By Jim Garamone DoD News, Defense Media Activity
TOKYO, November 4, 2015 — The introduction of special operations forces into northern Syria is just one part of the overall strategy to degrade and defeat the terrorist organization known as the Islamic State of Iraq and the Levant, the chairman of the Joint Chiefs of Staff said in an interview today during a multi-day trip to the Asia-Pacific region.
Marine Corps Gen. Joseph F. Dunford Jr. said people must remember there are nine lines of effort against ISIL, with just two of them the sole responsibility of the military: to build partnership capacity and deny sanctuary.
Special operators are reinforcing the effort to build partnership capacity in Syria, he said. “To my mind, this isn’t doing something new, it’s adding a capability so that what we’re doing is more effective,” Dunford said.
“Is this enough in Syria? No, not in and of itself,” the general said. “That is not what it was intended to be. It’s additive to our effort. It is consistent with the campaign strategy.”
President Barack Obama gave the military the authority to put special operations forces in northern Syria to be more effective in supporting partners that are working against ISIL on the ground. The Syrian Arab Coalition and the Kurdish People’s Protective Units -- known by its Kurdish acronym YPG -- are getting supplies and receiving close-air support in their operations against ISIL, Dunford said.
Effective Airstrikes Require Partner on the Ground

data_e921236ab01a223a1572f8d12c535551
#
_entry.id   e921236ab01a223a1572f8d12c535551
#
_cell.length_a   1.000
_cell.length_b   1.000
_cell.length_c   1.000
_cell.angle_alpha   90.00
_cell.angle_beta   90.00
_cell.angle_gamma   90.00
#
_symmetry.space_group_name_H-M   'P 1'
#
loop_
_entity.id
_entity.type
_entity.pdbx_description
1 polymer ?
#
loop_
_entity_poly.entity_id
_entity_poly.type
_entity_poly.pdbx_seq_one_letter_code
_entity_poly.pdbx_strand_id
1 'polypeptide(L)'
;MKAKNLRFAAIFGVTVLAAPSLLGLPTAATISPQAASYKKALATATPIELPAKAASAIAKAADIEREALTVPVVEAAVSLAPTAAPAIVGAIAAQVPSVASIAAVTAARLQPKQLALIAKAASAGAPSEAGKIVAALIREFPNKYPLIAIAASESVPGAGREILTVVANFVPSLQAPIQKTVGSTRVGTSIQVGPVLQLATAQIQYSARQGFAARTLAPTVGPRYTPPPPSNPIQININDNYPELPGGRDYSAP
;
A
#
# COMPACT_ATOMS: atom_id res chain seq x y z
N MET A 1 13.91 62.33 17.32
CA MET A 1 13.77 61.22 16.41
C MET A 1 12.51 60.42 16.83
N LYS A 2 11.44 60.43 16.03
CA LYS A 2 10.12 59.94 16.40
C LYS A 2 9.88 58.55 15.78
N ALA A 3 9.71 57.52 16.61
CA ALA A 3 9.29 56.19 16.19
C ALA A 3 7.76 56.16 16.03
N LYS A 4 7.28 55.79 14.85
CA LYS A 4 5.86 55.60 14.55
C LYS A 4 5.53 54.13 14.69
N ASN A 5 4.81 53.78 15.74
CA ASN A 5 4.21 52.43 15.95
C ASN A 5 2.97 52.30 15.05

Coalition aircraft have been attacking ISIL targets inside Syria for more than a year. That has been effective in many instances -- notably in the Kurdish defense of Kobane, located near the border with Turkey. But for the airstrikes to be more effective, the chairman said, there has to be an effective partner on the ground.
There are training facilities in Iraq for anti-ISIL forces, he said, because American and coalition forces can work with Iraq’s government, which provides command and control for the trained forces.
There is no effective government in Syria, and getting trainees out of Syria, vetting them for reliability, then training them and putting them back in Syria did not work, Dunford said.
Hence the new approach.
“Whether it’s enough or too much has to be understood in the context of all that we’re doing,” he said. “Of course it is not enough for us to win the fight, but it’s one of the things we are doing that’s contributing to the strategy. In this particular case, we need effective ground forces in Syria.”
The special operations effort is working with the Syrian Arab coalition, the YPG and others in order to set them up for success and to better integrate operations, the chairman said.
The special operators also allow coalition logistical support to get where it needs to go and gives coalition forces the “situational awareness of what’s going on on the ground and maybe better facilitate the delivery of combined arms in support of our partners on the ground,” Dunford said.